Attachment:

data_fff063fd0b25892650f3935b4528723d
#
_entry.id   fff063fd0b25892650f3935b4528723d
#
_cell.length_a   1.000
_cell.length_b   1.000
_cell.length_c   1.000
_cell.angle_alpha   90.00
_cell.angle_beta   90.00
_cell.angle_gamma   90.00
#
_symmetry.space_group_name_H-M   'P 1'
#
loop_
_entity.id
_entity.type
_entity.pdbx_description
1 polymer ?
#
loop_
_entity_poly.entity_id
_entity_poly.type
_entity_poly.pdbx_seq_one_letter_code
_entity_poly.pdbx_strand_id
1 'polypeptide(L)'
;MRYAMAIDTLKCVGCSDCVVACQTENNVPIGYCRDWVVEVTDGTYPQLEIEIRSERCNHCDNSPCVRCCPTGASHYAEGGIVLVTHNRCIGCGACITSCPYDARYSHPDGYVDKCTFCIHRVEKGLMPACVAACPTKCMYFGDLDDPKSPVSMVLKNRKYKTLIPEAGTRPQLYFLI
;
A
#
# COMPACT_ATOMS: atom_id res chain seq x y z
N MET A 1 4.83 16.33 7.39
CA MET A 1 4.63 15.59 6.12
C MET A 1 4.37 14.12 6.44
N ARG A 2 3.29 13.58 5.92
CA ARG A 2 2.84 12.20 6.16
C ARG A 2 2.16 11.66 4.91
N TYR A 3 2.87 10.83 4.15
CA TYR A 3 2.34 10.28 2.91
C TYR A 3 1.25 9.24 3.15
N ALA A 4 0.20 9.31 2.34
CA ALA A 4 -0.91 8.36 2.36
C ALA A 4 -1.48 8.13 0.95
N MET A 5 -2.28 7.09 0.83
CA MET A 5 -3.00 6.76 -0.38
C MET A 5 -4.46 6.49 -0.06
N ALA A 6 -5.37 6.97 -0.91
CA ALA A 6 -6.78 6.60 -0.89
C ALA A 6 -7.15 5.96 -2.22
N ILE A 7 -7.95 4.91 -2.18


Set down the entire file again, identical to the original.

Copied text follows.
data_fff063fd0b25892650f3935b4528723d
#
_entry.id   fff063fd0b25892650f3935b4528723d
#
_cell.length_a   1.000
_cell.length_b   1.000
_cell.length_c   1.000
_cell.angle_alpha   90.00
_cell.angle_beta   90.00
_cell.angle_gamma   90.00
#
_symmetry.space_group_name_H-M   'P 1'
#
loop_
_entity.id
_entity.type
_entity.pdbx_description
1 polymer ?
#
loop_
_entity_poly.entity_id
_entity_poly.type
_entity_poly.pdbx_seq_one_letter_code
_entity_poly.pdbx_strand_id
1 'polypeptide(L)'
;MRYAMAIDTLKCVGCSDCVVACQTENNVPIGYCRDWVVEVTDGTYPQLEIEIRSERCNHCDNSPCVRCCPTGASHYAEGGIVLVTHNRCIGCGACITSCPYDARYSHPDGYVDKCTFCIHRVEKGLMPACVAACPTKCMYFGDLDDPKSPVSMVLKNRKYKTLIPEAGTRPQLYFLI
;
A
#
# COMPACT_ATOMS: atom_id res chain seq x y z
N MET A 1 4.83 16.33 7.39
CA MET A 1 4.63 15.59 6.12
C MET A 1 4.37 14.12 6.44
N ARG A 2 3.29 13.58 5.92
CA ARG A 2 2.84 12.20 6.16
C ARG A 2 2.16 11.66 4.91
N TYR A 3 2.87 10.83 4.15
CA TYR A 3 2.34 10.28 2.91
C TYR A 3 1.25 9.24 3.15
N ALA A 4 0.20 9.31 2.34
CA ALA A 4 -0.91 8.36 2.36
C ALA A 4 -1.48 8.13 0.95
N MET A 5 -2.28 7.09 0.83
CA MET A 5 -3.00 6.76 -0.38
C MET A 5 -4.46 6.49 -0.06
N ALA A 6 -5.37 6.97 -0.91
CA ALA A 6 -6.78 6.60 -0.89
C ALA A 6 -7.15 5.96 -2.22
N ILE A 7 -7.95 4.91 -2.18